Mercury Diner

She sits over coffee until it goes cold
and I dump it and pour new.
I get her to take a bowl of soup

sometimes, which may be all she eats.
She doesn’t look bad, considering.
She can’t hear much. Sometimes

she writes to a daughter out West,
but mostly she’s deep in a book
or staring through the plate glass.

Once I asked if someone was
joining her. She looked startled,
like I’d slipped back into Greek.

Then she laughed. It’s our river
she said, pointing out. We watch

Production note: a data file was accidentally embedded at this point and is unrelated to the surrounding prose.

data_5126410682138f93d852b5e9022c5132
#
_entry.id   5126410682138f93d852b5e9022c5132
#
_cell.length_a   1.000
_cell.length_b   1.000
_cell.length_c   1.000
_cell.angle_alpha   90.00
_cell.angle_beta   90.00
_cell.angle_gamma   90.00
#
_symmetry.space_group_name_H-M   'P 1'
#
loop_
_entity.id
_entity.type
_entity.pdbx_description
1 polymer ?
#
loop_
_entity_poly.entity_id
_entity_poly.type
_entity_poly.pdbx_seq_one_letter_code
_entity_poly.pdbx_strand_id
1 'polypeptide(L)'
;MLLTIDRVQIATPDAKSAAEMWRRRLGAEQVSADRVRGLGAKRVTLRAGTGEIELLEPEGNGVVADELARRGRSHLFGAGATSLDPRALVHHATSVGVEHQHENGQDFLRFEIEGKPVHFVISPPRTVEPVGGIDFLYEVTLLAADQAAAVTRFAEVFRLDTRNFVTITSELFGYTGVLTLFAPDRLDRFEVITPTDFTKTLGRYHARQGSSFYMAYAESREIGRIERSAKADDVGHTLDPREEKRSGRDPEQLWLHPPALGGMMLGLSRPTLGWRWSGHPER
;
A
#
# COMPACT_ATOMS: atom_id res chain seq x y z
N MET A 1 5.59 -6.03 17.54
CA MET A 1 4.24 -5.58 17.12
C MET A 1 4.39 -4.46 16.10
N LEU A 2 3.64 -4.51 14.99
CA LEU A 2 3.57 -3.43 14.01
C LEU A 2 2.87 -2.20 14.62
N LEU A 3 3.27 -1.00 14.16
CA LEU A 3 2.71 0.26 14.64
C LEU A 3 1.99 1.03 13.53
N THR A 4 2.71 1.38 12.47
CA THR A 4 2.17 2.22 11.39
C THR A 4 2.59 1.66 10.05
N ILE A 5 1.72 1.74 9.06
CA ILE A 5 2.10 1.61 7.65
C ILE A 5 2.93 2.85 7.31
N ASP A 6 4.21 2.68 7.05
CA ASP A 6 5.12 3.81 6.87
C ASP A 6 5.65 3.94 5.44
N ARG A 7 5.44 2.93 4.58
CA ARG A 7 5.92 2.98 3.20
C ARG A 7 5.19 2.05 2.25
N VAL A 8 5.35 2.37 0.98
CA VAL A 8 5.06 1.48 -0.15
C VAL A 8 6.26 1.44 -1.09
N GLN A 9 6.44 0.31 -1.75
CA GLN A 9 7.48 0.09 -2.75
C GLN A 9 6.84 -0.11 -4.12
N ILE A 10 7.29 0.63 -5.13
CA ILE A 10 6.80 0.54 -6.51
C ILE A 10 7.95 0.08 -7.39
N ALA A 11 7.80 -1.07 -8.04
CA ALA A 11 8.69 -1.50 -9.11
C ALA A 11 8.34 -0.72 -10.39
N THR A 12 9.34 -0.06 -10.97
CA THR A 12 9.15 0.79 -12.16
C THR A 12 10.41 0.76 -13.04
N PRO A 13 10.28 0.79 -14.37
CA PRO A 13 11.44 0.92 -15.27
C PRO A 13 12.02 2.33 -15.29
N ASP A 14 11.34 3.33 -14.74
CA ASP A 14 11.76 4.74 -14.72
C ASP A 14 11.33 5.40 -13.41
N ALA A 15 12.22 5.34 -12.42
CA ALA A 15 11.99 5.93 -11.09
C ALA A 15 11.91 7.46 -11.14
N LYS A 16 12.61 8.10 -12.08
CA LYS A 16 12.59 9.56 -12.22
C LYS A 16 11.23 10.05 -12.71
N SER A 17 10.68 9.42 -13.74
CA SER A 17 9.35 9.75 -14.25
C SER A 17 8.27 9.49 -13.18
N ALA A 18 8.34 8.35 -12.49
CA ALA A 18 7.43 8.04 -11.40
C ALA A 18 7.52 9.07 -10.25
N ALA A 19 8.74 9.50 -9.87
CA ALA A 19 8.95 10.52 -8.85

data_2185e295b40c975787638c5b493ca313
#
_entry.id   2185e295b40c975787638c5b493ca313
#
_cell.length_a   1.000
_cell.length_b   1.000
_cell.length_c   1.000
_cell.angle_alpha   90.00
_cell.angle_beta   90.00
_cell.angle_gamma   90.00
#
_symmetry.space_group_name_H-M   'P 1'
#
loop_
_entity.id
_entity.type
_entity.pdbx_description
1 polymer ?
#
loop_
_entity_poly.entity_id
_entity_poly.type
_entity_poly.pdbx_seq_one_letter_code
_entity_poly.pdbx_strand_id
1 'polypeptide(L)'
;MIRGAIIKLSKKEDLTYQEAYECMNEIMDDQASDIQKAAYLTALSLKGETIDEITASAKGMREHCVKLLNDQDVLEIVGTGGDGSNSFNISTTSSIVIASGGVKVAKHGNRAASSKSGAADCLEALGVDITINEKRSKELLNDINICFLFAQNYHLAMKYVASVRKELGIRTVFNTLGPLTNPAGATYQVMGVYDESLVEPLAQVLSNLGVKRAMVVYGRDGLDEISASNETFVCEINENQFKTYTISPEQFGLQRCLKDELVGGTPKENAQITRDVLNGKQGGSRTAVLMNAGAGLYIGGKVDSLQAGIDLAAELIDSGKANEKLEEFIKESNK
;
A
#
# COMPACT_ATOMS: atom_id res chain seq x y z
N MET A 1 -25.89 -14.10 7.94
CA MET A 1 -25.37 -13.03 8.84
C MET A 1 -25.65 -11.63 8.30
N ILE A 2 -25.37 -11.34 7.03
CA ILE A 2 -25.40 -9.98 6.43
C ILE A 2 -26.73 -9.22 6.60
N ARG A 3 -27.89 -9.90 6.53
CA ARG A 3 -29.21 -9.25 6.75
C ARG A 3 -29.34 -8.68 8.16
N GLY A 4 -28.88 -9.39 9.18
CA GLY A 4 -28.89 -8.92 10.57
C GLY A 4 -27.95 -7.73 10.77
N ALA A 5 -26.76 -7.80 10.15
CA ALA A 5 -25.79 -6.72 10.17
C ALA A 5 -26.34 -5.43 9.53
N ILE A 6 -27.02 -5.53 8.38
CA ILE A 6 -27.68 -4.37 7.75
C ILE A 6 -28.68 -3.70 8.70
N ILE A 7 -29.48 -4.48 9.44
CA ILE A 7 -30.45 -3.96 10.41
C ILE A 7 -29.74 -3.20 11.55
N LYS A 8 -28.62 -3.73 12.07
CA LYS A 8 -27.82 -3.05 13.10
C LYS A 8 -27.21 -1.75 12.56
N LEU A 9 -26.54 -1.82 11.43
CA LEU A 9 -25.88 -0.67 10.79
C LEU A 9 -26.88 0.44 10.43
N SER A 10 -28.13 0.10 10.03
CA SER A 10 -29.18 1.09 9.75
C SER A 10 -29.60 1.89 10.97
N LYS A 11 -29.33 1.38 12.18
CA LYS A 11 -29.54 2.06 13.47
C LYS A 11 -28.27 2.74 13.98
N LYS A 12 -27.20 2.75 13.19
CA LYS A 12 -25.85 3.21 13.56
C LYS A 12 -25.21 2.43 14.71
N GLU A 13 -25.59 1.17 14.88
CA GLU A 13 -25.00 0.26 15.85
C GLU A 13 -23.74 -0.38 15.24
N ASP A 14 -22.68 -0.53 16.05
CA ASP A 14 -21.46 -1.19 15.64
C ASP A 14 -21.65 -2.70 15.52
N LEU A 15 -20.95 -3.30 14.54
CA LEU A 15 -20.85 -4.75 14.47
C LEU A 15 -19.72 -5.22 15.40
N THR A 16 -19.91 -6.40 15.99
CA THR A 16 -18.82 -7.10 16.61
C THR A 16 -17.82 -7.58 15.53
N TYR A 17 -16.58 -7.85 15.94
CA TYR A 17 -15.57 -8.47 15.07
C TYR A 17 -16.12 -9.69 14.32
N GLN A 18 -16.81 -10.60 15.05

traffic. I didn’t get the joke, but

after that she smiled at me like
I was in on her secret. Sometimes
after the rush, she closes her eyes;

and I keep our loud busboy
from waking her. I let her
listen to trucks rumbling past.

Michael Lauchlan

Michael Lauchlan’s poems have landed in many publications, including New England Review, Virginia Quarterly Review, The North American Review, Harpur Palate, and Poetry Ireland. His most recent collection is Trumbull Ave. from WSU Press.